CR: Pre-draft discourse always tends to negatively affect one player and it felt like this year it was Fields. Over the pre-draft process there were a lot of people questioning his work ethic, processing skills, and judgement. If you ask anyone who has covered Ohio State we all pretty much saw the opposite of that. Fields was gracious to the media, always representing himself and Ohio State well.

When it comes to potential concerns or issues, I’d tell you to go rewatch some Ohio State games over the last couple of years and tell me what they think. Fields was accurate to all levels of the field, used his athleticism when he needed to, and was able to use touch or velocity to every level of the field on a consistent basis. The draft process worked in favor of the Bears.

Where most of the overthinking took place was with his ability to anticipate as a thrower. Two bad games in 2021 against Northwestern and Indiana stick out there. If you go back, every quarterback in the draft had a game or two where they’d want a re-do, including Mac Jones against Auburn, Trevor Lawrence against LSU, Trey Lance against Central Arkansas, and Zach Wilson against Coastal Carolina. During the draft process it seemed that most of the negatives brought up about Fields were overlooked for the other four first-round quarterbacks.

Fields is not a finished product and I by no means want to mislead anyone, but a lot of the pre-draft discourse was misguided and out of the blue. Fields is a player who will show up, work hard, no questions asked. And with his physical talent, if Matt Nagy is able to get the most out of him, he should be a successful pro for a long time.

3. What are Fields’ strengths as a quarterback? What will he do well immediately? How should Bears head coach Matt Nagy structure his offense around Fields’ skill-set?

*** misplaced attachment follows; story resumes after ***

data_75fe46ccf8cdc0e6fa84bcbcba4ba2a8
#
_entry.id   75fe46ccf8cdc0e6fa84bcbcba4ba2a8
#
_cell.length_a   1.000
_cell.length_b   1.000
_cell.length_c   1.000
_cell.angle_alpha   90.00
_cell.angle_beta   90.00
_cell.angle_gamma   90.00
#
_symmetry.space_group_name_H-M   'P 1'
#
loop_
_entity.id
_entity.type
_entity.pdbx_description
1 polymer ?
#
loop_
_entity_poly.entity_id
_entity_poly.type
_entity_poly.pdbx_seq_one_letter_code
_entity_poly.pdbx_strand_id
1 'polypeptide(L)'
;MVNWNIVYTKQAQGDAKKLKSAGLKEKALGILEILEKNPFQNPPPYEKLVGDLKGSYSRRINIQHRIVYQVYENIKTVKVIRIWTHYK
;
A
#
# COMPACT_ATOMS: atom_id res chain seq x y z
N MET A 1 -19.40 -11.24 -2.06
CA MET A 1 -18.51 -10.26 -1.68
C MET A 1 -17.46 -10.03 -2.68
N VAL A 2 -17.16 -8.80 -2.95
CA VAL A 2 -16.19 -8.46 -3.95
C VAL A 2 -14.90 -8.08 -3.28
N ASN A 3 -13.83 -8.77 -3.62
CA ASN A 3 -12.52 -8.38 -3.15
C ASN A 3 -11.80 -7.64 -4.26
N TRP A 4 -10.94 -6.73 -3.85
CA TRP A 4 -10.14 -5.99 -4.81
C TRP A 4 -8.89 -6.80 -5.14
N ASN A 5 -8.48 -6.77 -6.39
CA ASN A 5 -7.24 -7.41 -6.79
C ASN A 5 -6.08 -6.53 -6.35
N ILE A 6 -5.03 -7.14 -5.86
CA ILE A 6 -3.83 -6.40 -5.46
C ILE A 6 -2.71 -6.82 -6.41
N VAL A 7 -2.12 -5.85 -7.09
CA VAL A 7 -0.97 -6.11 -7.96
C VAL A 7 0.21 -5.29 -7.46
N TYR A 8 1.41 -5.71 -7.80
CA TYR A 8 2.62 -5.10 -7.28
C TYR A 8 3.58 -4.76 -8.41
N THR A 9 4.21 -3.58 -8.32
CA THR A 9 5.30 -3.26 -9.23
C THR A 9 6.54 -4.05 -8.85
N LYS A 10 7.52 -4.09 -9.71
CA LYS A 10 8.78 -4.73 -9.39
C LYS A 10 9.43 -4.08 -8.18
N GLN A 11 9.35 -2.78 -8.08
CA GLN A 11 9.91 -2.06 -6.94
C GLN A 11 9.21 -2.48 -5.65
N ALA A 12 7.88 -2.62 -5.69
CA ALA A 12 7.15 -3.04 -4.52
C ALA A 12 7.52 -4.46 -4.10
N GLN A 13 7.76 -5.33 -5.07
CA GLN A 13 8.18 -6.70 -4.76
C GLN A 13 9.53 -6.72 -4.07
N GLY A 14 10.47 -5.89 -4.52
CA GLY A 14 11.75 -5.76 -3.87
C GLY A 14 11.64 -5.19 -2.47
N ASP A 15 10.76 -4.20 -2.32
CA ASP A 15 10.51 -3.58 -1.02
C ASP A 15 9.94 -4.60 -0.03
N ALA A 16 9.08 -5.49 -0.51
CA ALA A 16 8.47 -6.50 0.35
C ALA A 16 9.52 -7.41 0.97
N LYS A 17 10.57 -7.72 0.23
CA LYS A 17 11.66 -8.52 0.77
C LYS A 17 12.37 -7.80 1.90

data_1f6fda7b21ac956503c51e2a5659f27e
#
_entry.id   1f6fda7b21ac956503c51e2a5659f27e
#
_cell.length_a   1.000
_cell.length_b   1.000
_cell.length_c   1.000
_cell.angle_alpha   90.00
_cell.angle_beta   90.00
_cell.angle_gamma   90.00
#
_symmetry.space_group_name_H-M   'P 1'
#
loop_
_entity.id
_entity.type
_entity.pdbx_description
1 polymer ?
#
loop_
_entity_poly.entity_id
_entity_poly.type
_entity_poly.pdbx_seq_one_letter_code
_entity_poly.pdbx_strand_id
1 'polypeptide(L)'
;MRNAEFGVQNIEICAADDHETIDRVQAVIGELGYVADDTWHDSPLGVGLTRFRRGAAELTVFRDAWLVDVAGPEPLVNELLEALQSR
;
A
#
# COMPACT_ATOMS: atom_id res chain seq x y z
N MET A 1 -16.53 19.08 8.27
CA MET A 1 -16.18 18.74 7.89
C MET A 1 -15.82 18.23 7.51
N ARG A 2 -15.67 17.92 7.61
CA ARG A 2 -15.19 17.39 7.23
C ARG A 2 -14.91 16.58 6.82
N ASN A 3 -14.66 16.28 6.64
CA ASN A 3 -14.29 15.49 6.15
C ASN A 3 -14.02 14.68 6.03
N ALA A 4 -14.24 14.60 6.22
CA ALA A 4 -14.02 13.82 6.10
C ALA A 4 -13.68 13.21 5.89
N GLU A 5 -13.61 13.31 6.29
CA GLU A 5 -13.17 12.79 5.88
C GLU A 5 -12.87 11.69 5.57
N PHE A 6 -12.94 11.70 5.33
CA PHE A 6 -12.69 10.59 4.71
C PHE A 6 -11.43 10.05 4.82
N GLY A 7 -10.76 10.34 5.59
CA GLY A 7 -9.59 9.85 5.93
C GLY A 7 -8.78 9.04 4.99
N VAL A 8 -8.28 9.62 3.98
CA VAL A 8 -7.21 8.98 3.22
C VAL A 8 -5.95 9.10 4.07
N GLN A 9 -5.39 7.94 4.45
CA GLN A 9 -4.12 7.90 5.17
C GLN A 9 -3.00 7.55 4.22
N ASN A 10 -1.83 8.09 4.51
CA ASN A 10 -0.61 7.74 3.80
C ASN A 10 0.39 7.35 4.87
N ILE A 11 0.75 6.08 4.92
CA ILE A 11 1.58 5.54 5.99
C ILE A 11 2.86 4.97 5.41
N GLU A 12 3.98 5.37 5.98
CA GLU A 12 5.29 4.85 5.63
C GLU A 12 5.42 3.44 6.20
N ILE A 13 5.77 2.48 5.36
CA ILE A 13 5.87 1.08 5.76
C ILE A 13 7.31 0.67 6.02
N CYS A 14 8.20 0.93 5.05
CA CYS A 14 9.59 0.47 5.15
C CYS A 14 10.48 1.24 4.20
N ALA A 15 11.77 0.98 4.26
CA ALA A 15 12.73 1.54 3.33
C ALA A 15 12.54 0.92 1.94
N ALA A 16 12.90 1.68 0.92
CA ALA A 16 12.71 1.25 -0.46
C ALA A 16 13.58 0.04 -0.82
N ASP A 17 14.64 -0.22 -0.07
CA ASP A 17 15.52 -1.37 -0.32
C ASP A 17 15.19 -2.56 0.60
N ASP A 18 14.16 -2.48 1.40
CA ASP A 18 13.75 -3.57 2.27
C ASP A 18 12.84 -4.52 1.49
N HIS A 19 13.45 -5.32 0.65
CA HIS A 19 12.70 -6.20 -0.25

CR: Fields’ strengths as a quarterback pop off the screen immediately — his arm talent and athleticism. Bears fans are used to a quarterback running the ball when nothing is there, but Fields did a great job of using his legs as a last resort. He is a pass-first quarterback who has the size and speed to be dangerous in the run game, if needed, which will help him early in his career.

Another aspect of his game that will translate quickly is his touch to all levels of the field. In his two years, Fields made every throw you can think of, from bombs on deep posts to consistently delivering deep comeback routes outside the numbers on the other side of the field. He can truly deliver the ball and spread it all over the field on a consistent basis, which shows with his career 68 percent completion percentage.

If Matt Nagy can take two concepts that Ohio State does and bring it to the Bear offense to help Fields, they are Levels and Mesh.

Both create confusion across the middle and allow Fields to have four reads that are directly in front of him with defined check downs. Fields is capable of delivering the ball to all parts of the Field, but one route he threw well was the deep out and comeback at around 18 yards. These two concepts are Ryan Day’s bread and butter, and the Bears with Allen Robinson and Darnell Mooney should have plenty of support.

4. What are Fields’ weaknesses as a quarterback? Where might he struggle initially? What will the Bears’ offensive staff have to particularly focus on early in the course of his professional development?

CR: Fields’ weaknesses were few and far between in college, but he was not perfect like many Ohio State fans would have you believe. Anticipation was you could see he struggled with at times, but by no means was it a red flag. There were occasions where he locked into reads and tried to force throws into windows that weren’t there. Fields has shown he can throw receivers open, but he does prefer to see a receiver open over throwing one open.